We encountered a comparable situation in In re Maxwell, 798 A.2d 525 (D.C.2002), where the Board recommended that we impose reciprocal discipline greater than that imposed by the Maryland Court of Appeals.   Maxwell had consented to discipline in Maryland;  the parties had not reached any relevant stipulations of fact, nor had the Maryland court made any such findings.   Id. at 525-26.   The underlying facts had been well-developed in a bench trial held in the Superior Court of the District of Columbia, but we concluded that we could not “accept the Board's recommendation of increased discipline because to do so would give preclusive effect to factual findings made in a non-disciplinary proceeding and present grave questions about the adequacy of the notice and opportunity to be heard that Maxwell received.”  Id. at 529.  “It cannot fairly be said that in his own civil suit for declaratory relief, even coupled with a counterclaim alleging his wrongdoing as a lawyer, Maxwell was on notice that conclusions could one day be drawn-irrebuttably-from that record as to what discipline to impose for ethical breaches arising from the transaction.”  Id. at 530.   Moreover, the Superior Court judge had applied a preponderance standard when making his findings.  “Accepting the Board's recommendation on this record would thus come dangerously close to disciplining Maxwell for misconduct ․ on the basis of facts proven only by a preponderance of the evidence, contrary to this jurisdiction's standard in original discipline proceedings.”  Id. We therefore “return[ed] the matter to the Board for reconsideration whether to recommend identical reciprocal discipline or to direct further proceedings under D.C. Bar Rule XI, § 11(g)(2) or (3).” 5  Id. at 526.6

In this case, the Board relied to some extent upon the Montana proceedings when it added a recommendation that we impose a fitness requirement.   It explained that “[t]he record in [the Virginia] proceeding including the rejection of admission to the Montana Bar casts doubt on Respondent's mental and emotion[al] fitness generally, and raises very real questions concerning current fitness for the practice of law.”   We certainly agree that the opinion of the Supreme Court of Montana raises these concerns, but, as we have seen, it does not provide a basis for imposing either reciprocal or original discipline.   Perhaps the Board had access to the evidence presented in Montana, but neither it nor a Hearing Committee has made independent findings by clear and convincing evidence related to respondent's mental and emotional fitness.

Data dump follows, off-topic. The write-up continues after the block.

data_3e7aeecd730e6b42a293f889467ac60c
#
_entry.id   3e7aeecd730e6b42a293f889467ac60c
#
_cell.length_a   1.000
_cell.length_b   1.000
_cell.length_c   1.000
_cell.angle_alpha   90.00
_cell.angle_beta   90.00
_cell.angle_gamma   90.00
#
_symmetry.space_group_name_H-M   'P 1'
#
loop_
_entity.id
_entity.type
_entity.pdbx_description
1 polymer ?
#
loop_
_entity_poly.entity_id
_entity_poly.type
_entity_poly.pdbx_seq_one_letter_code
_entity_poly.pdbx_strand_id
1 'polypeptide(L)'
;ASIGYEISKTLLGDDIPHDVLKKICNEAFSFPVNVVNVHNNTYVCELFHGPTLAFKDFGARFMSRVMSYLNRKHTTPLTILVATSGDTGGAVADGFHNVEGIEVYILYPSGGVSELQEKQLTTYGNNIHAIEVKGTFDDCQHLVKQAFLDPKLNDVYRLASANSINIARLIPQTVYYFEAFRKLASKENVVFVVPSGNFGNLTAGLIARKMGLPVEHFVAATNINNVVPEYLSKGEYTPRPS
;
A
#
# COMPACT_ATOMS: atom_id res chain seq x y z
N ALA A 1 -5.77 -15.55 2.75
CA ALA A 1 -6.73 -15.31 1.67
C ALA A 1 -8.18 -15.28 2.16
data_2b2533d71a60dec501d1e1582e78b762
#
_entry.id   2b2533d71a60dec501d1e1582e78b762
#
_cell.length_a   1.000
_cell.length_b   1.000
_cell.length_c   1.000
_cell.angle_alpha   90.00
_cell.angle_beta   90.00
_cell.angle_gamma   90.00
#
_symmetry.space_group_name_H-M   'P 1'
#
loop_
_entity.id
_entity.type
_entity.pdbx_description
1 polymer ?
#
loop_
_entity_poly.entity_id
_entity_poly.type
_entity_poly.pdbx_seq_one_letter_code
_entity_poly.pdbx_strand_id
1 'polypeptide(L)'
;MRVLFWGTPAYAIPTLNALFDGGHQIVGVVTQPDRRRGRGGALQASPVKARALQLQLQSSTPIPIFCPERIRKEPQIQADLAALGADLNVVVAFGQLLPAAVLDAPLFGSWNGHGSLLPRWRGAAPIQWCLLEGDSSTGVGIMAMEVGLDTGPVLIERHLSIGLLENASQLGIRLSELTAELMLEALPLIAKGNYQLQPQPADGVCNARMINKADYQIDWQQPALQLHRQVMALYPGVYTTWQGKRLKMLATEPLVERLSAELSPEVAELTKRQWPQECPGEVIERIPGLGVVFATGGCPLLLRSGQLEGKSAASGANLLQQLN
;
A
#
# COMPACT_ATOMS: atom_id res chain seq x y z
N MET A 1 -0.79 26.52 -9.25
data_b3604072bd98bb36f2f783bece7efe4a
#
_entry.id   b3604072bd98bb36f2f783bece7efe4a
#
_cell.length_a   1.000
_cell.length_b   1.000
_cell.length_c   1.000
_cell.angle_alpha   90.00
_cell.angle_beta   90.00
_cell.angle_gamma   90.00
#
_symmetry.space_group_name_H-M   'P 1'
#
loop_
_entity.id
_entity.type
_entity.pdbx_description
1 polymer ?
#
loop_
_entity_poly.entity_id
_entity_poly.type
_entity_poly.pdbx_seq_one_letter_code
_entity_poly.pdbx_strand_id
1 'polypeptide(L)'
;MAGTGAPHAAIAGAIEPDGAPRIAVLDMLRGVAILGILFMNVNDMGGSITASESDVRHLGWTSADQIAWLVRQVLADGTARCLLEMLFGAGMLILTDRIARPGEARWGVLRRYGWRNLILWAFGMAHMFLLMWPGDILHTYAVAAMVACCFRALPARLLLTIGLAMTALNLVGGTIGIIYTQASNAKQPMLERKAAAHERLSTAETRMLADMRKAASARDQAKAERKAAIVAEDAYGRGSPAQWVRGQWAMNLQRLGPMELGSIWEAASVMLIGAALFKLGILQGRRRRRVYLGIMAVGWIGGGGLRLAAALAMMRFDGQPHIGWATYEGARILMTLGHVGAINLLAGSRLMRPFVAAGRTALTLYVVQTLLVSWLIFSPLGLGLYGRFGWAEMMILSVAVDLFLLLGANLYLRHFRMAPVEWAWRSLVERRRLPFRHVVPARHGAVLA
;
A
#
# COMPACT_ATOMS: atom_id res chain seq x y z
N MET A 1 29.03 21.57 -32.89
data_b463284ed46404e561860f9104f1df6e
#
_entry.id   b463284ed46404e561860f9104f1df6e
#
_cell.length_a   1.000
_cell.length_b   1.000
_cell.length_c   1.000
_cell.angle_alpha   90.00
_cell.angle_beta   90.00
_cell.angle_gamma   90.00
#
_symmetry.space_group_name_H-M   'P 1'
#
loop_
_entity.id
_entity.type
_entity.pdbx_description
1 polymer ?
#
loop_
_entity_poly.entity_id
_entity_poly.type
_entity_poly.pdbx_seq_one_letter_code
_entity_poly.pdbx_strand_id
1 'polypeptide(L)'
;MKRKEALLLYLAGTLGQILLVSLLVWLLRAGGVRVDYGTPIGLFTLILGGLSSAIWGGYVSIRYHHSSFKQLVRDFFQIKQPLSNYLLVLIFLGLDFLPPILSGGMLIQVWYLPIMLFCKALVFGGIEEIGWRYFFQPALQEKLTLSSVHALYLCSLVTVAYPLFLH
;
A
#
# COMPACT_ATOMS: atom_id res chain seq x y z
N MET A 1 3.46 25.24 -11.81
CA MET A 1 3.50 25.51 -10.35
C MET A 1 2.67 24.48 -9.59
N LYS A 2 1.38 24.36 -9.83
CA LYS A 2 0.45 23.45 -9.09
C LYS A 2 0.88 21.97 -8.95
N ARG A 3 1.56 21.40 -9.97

C. Should We Impose a Greater Sanction?

In this case, the Board and Bar Counsel are not seeking the imposition of identical reciprocal discipline.   The Board acknowledges that the discipline it recommends-a five-year suspension with a requirement to prove fitness prior to reinstatement-has the same practical effect as disbarment.7  Although Ditton must meet certain conditions before he may resume his practice in Virginia, those conditions are different in kind from, and far less onerous than, a fitness showing in the District.   Compare Va. S.Ct. R. 6:4-13(I)(8)(c) with In re Cater, 887 A.2d 1, 6 (D.C.2005).   If we add a requirement that respondent demonstrate his fitness to practice law before he may be reinstated, we will be imposing a greater sanction than was imposed in Virginia.

The “ ‘authority of the Board to recommend greater discipline, and of this court to impose it, is well established’ ” in reciprocal disciplinary proceedings.  In re Jacoby, 945 A.2d 1193, 1197 (D.C.2008) (quoting In re Demos, 875 A.2d 636, 641 (D.C.2005)).  “[O]ur authority to deviate from imposing identical discipline resides in § 11(f)(2)” of D.C. Bar Rule XI. In re Drury, 638 A.2d 60, 62 (D.C.1994).   These deviations may result in either greater or lesser sanctions than those imposed in the foreign jurisdiction.  Jacoby, 945 A.2d at 1198 (citing In re Coury, 526 A.2d 25, 26 (D.C.1987)).   However, as a prerequisite, the attorney or Bar Counsel must demonstrate, or this court must find on the face of the record on which discipline is based, by clear and convincing evidence, that one or more of the enumerated subsection (c) exceptions applies.  D.C. Bar R. XI, § 11(f)(2);  Jacoby, 945 A.2d at 1198;  In re Spann, 711 A.2d 1262, 1263 (D.C.1998) ( “Pursuant to [§ 11(f)(2)], the Board can recommend a different sanction where it believes an exception applies.”).